The White-throated Swift is one of the frequent fliers of the bird world; only incubation and rest keep this bird out of the air. White-throated Swifts feed, drink, bathe and even mate while flying. During their lifespan, it is likely that many of these birds travel more than a million miles; their body form is one of the most highly evolved for flight. The White-throated Swift is the fastest North American swift; it's possible that it is among the fastest birds in the world. White-throated Swifts have been observed flying at an estimated 200 m.p.h. (320 km/h). The genus name Aeronautes is Greek for 'air sailor.'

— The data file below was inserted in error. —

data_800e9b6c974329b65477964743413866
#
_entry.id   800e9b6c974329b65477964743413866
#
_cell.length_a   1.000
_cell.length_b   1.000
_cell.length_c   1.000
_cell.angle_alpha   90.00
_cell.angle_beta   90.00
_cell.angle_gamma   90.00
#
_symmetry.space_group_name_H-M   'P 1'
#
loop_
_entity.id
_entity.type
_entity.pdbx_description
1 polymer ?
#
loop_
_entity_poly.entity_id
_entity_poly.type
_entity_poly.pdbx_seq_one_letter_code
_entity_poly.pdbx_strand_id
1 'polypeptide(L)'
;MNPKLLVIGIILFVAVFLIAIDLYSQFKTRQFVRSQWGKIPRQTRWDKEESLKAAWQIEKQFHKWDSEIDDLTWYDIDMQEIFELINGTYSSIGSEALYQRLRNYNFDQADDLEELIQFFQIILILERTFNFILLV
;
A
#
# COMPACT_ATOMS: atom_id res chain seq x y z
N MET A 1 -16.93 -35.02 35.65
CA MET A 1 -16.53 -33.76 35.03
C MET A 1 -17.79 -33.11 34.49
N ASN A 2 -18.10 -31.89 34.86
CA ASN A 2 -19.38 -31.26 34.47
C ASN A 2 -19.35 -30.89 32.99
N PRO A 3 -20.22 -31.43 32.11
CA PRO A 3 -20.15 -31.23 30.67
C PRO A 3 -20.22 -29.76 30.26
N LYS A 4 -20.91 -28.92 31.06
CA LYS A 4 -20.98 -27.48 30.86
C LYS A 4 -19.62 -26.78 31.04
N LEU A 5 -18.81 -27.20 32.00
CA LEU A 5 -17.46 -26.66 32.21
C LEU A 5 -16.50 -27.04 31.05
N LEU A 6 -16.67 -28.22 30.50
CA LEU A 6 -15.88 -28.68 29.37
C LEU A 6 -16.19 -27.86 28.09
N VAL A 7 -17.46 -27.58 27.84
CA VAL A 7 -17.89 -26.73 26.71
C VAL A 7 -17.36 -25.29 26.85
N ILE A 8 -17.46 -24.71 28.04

I.D.: Sexes similar: black upperparts; white throat tapering to the belly; black flanks with white patches; slender, sleek body. In flight: long, tapering wings angle backward; slightly forked tail.
Size: L 6-7 in. (15-18 cm).
Range: locally uncommon summer breeder in the U.S. Rockies; very rare in the Canadian Rockies.
Habitat: forages in open habitat and breeds on cliffs and large, rocky outcroppings in the foothills.
Nesting: colonial; in a crack or crevice on a cliff face; shallow saucer of twigs and conifer needles is glued together with saliva; pair incubates 4-5 eggs for 18-19 days.
Feeding: on the wing; feeds almost entirely on flying insects.
Voice: shrill, descending laugh: skee-e-e-e.
Similar Species: Vaux's Swif and Black Swift: lack the white and dark underparts. Bank Swallow and Violet-green Swallow: lack the dark flanks with white patches and the wing 'pits.'